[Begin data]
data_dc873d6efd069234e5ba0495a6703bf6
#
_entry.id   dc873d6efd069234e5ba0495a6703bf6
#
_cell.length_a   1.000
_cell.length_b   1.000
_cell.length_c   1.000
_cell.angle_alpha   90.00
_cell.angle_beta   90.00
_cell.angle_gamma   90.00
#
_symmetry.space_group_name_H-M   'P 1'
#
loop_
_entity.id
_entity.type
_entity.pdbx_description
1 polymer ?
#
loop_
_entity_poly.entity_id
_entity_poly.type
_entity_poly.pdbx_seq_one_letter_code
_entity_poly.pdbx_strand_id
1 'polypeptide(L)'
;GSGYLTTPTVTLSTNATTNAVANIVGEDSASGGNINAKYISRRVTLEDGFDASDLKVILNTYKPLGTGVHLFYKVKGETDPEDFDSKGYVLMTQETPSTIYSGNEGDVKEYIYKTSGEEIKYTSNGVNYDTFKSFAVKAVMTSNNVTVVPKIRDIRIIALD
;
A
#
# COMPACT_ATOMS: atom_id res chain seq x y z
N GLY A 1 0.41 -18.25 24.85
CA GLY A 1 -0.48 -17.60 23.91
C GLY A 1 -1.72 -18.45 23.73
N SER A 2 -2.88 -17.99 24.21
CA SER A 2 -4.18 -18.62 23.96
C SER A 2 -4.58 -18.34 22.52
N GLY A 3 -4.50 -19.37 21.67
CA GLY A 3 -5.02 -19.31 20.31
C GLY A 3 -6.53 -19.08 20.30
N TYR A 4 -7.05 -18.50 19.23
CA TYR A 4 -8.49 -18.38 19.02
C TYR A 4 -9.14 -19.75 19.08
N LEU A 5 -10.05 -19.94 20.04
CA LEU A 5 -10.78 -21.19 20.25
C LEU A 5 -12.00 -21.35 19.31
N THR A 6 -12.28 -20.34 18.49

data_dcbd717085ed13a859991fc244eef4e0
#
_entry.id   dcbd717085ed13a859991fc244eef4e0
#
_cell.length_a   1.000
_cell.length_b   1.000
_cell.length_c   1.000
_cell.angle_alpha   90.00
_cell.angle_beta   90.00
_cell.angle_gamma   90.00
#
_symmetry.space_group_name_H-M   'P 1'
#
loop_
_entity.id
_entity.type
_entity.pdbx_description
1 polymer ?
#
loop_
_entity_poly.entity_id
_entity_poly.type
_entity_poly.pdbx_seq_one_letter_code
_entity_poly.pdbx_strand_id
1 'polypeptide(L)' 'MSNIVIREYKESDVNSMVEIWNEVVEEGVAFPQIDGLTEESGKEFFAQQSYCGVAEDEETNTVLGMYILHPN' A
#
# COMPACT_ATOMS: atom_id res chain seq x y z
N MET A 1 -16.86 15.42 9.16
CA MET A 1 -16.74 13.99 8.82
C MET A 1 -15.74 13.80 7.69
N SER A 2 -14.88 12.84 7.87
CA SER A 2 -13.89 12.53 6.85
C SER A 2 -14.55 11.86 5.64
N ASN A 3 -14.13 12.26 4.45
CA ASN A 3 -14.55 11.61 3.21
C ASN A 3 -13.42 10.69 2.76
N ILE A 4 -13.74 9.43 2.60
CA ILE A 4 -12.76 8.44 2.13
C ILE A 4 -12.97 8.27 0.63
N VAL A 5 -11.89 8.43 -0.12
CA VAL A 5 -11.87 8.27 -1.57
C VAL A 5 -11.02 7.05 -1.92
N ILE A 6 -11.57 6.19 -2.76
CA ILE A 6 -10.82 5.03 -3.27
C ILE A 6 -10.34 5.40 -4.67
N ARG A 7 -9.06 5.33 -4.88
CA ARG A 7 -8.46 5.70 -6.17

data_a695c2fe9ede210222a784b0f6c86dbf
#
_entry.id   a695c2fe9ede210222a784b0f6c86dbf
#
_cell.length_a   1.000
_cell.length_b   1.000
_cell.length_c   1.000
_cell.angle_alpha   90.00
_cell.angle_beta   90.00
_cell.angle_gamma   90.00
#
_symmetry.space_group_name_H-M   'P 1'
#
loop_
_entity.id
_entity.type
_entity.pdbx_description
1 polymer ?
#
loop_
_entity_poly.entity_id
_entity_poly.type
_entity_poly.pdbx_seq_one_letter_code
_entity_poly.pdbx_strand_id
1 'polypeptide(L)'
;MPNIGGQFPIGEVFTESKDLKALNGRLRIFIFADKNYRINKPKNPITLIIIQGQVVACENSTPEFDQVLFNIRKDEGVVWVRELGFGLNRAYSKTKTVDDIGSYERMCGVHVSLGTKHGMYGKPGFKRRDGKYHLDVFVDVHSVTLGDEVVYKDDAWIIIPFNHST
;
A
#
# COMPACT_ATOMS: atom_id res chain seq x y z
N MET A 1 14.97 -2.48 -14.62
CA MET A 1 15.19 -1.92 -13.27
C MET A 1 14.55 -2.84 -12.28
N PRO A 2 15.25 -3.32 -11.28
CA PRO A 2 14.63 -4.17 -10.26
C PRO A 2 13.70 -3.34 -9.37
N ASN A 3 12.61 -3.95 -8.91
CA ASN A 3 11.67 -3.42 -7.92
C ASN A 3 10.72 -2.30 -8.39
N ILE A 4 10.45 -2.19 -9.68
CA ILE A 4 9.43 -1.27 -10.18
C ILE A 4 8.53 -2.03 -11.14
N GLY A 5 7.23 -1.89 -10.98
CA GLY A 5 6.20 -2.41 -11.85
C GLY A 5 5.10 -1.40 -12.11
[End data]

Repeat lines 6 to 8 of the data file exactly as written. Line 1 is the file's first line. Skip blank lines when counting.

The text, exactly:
_cell.length_b   1.000
_cell.length_c   1.000
_cell.angle_alpha   90.00